And this one belongs to Marty: Brennaman calls final game

1010 WINS Newsroom
September 26, 2019 - 1:40 pm

Cincinnati Reds announcer Marty Brennaman, center, stands with Reds owner Bob Castellini, left, and Phil Castellini, right, before a baseball game against the Milwaukee Brewers, Thursday, Sept. 26, 2019, in Cincinnati. The 77-year-old broadcaster is retiring after 46 years. (AP Photo/John Minchillo)

CINCINNATI (AP) — And this one belongs to Marty Brennaman.

With fans applauding his every mention, the Hall of Fame broadcaster called his final Cincinnati Reds game Thursday, ending a 46-year career that's featured so many big stars and historic moments — Hank Aaron, the Big Red Machine, Pete Rose — and more than a few verbal tiffs with fans and players who weren't exactly endeared to his tell-it-like-it-is style.

He went out in style.

Brennaman popped into the press box to shake writers' hands before a game against the Milwaukee Brewers, already showing emotion in quickly-tearing eyes. He recounted a touching phone call from Joe Girardi as he drove to the ballpark.

"A tough day," Brennaman said. "I've cried three times already."

The Reds billed it as a "Marty Party" and borrowed a favorite phrase from former broadcast partner Joe Nuxhall, declaring that "this one belongs to Marty."

At the end of yet another tough season — the Reds' sixth straight with a losing record — the voice that so many Cincinnati fans equate with baseball became the soundtrack to the final home game of not only a season but a career. The Reds distributed commemorative transistor radios so fans in the stands could hear that voice call a Reds game one last time .

Brennaman is more comfortable being heard rather than seen, as is a broadcaster's role.

Not today.

Fans stood and cheered when the mayor declared it Marty Brennaman Day during pregame festivities on the field. The 77-year-old Brennaman then headed for the broadcast booth and the microphone — his frequent companion for nearly a half-century — for the same play-by-play call that's as familiar as a first pitch.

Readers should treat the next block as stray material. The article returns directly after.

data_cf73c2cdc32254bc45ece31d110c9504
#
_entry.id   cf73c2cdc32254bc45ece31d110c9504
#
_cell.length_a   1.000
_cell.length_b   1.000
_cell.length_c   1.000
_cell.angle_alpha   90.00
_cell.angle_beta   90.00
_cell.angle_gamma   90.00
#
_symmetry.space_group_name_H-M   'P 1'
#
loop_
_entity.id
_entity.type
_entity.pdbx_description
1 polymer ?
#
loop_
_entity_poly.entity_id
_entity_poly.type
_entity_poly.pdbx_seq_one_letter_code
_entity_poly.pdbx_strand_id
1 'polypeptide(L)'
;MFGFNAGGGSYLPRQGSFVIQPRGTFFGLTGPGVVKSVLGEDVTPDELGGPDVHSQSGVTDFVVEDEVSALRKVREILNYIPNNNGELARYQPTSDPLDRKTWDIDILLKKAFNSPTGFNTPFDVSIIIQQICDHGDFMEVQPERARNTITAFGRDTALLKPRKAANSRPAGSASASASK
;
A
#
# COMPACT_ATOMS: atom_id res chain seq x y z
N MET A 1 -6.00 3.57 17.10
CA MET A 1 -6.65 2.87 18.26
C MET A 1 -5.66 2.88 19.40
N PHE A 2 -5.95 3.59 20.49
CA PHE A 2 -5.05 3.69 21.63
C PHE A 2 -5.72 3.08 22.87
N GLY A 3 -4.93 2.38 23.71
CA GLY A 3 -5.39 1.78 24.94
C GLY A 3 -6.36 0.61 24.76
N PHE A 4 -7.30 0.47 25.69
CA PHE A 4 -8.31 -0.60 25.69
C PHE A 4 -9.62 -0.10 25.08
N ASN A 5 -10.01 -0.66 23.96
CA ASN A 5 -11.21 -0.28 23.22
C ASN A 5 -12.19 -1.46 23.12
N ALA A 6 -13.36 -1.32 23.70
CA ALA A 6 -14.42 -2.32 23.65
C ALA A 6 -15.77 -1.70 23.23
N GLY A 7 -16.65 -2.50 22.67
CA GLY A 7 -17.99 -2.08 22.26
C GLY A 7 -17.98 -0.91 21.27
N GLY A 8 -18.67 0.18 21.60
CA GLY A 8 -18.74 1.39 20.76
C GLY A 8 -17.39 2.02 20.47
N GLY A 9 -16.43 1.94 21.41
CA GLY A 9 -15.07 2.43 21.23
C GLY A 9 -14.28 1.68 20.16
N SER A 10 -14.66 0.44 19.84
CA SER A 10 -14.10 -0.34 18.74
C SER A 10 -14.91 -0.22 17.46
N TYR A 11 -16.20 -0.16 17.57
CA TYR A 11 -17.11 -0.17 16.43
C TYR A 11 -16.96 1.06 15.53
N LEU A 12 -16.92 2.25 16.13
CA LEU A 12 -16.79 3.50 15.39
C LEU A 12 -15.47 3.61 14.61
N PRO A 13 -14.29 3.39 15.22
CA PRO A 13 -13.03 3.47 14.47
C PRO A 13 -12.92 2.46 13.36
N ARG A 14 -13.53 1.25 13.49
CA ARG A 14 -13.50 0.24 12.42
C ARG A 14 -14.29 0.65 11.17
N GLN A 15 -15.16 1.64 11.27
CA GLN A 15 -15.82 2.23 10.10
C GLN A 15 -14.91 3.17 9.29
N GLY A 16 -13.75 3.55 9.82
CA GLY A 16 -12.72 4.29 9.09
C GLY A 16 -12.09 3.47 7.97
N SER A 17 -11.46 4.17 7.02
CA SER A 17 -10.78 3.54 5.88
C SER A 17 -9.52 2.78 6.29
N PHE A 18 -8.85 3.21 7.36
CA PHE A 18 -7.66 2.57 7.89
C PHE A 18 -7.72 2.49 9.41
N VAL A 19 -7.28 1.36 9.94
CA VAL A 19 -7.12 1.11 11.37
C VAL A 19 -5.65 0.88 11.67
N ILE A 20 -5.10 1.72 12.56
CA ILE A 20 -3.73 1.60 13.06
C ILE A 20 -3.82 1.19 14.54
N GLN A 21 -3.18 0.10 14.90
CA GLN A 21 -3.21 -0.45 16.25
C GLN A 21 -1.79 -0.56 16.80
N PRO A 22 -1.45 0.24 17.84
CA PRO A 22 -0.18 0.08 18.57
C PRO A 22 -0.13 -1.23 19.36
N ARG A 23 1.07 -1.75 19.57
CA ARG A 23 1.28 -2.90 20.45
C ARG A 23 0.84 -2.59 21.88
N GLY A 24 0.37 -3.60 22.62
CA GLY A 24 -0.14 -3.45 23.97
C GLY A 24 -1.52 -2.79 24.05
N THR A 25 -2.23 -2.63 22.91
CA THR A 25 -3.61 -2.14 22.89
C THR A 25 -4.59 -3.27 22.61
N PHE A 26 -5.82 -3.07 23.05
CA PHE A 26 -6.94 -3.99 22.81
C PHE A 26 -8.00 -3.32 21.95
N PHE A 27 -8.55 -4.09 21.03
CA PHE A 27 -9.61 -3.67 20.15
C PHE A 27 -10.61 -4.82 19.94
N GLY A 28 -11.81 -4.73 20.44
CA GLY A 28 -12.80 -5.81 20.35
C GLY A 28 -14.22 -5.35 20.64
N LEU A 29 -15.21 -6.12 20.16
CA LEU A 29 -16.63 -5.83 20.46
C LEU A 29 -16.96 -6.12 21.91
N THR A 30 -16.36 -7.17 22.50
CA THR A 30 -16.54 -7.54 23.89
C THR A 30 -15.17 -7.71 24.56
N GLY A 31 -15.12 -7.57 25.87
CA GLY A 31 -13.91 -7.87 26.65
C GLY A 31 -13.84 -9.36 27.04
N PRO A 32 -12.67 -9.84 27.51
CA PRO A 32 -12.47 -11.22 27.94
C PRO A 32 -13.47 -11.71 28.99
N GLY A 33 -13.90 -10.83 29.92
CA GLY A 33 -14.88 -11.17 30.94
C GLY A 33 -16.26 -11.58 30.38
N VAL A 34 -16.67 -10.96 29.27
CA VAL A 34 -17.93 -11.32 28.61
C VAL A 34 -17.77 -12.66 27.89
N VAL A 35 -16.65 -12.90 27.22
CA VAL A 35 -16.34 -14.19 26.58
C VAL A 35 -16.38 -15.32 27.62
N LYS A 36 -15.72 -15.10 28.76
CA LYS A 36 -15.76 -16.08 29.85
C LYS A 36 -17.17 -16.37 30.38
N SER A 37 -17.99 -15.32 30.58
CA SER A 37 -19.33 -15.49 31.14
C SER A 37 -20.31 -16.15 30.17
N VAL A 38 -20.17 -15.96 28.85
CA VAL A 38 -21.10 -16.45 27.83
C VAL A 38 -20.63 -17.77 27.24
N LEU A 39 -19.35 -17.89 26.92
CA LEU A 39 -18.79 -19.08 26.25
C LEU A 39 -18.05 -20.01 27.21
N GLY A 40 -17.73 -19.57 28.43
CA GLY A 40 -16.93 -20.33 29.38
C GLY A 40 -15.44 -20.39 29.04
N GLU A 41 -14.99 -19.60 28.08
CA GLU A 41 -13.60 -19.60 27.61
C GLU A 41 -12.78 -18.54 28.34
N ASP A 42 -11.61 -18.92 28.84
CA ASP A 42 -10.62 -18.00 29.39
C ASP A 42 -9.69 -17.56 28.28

He and color commentator Jeff Brantley didn't ignore the focus of the day, but neither did they dwell on it. When Brennaman noted that it felt hotter than the announced 74 degrees at the first pitch, Brantley said: "Could be the stress."

Brennaman then launched into describing each batter the same way he has for decades — name, stats, how they're trending. When Aristides Aquino homered inside the left field foul pole in the bottom of the first, Brennaman described it this way: "If it's fair, it's good. And it is, and it is."

Fans were hoping the home team would win so they could hear Brennaman's familiar line after a victory: "And this one belongs to the Reds." The Brewers had won the first two games of Brennaman's final series.

The Reds' voice since 1974, Brennaman intended to quietly retire after the season. He agreed to a farewell season that would allow fans and teams to show their appreciation and celebrate a career with so many calls: Aaron's 714th homer that tied Babe Ruth, three World Series titles and Rose's record-setting hit No. 4,192 among the most memorable.

For one more time, Brennaman was nearly as big as the game itself.

"I first got to hear him when my dad was traded here," said Reds manager David Bell, the son of Buddy. "I was in high school. Listening to those games was the most important thing in my life. It was 3 hours of escape. He made it really matter."

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